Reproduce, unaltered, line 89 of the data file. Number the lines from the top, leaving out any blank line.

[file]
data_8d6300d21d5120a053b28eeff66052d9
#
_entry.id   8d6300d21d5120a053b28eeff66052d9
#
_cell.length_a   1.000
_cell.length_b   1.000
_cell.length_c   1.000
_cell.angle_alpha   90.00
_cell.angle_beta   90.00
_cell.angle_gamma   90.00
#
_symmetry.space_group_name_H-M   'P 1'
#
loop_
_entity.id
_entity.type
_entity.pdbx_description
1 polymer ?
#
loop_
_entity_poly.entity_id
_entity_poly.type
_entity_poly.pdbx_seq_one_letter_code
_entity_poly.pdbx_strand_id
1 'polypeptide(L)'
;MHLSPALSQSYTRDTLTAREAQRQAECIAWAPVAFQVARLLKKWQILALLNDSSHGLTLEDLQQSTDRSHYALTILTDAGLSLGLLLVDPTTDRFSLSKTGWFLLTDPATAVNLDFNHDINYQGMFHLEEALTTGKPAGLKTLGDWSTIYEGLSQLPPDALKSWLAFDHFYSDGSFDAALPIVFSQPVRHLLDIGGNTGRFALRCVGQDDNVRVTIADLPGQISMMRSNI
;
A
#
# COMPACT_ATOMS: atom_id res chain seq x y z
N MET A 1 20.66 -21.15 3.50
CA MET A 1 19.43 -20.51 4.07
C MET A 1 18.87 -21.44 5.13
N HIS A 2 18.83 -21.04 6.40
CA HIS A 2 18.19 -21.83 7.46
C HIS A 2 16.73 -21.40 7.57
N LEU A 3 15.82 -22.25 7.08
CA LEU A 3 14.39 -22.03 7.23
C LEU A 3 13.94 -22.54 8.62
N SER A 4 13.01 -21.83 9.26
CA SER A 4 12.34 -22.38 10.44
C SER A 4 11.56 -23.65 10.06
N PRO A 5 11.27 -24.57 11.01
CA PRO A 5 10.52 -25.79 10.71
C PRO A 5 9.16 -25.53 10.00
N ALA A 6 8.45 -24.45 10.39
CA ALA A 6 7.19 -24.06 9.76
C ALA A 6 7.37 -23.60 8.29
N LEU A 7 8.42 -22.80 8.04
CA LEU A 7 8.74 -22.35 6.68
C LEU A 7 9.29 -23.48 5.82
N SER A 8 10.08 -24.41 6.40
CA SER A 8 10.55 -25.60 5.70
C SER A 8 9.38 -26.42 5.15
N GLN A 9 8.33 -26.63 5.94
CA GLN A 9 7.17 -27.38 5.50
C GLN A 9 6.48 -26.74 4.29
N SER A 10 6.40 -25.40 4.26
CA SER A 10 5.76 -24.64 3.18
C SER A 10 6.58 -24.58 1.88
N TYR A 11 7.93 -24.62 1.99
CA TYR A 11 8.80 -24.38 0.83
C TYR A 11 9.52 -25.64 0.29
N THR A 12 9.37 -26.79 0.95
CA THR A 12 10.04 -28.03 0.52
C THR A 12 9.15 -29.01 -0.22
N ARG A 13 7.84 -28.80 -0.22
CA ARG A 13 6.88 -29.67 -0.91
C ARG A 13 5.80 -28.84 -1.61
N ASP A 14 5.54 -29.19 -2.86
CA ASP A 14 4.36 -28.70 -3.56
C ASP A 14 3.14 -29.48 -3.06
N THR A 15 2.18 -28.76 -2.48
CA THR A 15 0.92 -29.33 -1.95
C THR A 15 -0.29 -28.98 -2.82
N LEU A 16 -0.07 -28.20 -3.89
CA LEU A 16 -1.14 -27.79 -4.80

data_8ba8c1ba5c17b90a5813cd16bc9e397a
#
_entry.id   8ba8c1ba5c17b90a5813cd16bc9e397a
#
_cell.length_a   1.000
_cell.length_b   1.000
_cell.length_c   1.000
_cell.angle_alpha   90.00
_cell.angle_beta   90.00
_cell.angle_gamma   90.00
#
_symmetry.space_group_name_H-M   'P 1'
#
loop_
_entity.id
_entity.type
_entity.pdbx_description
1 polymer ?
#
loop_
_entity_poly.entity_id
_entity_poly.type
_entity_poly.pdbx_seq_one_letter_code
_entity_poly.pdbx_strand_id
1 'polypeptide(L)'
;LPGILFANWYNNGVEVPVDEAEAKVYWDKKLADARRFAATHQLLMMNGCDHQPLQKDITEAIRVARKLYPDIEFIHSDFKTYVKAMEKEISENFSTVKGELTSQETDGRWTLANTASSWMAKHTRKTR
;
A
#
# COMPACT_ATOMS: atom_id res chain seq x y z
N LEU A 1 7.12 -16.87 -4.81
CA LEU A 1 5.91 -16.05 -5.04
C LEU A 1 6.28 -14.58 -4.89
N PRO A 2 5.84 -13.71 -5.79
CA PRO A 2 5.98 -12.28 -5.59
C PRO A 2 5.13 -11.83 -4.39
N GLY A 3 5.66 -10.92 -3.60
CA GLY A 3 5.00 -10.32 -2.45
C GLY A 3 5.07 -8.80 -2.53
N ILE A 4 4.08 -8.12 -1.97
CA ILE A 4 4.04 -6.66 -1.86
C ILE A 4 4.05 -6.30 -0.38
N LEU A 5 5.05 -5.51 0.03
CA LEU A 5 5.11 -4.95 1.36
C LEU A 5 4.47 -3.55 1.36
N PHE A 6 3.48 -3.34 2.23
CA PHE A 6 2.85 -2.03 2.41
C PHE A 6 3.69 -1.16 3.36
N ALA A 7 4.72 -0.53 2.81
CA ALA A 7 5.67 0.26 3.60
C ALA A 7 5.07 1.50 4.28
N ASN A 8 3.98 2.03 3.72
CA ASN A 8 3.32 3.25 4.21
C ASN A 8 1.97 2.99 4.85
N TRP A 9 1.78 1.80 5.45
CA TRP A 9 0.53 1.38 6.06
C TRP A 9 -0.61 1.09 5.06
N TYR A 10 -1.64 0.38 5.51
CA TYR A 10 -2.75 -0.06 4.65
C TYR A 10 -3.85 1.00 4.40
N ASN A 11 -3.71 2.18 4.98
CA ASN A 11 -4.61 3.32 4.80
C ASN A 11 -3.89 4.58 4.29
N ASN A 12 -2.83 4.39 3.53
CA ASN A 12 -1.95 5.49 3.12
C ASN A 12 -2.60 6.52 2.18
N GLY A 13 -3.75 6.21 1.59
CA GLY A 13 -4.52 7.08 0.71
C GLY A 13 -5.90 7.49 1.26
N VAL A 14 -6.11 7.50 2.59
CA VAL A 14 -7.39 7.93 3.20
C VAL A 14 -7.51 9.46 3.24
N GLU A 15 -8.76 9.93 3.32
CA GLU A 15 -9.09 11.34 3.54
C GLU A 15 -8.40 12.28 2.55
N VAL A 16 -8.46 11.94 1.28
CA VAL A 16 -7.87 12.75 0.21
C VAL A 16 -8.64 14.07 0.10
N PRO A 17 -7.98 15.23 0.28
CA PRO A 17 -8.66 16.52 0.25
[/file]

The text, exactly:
_symmetry.space_group_name_H-M   'P 1'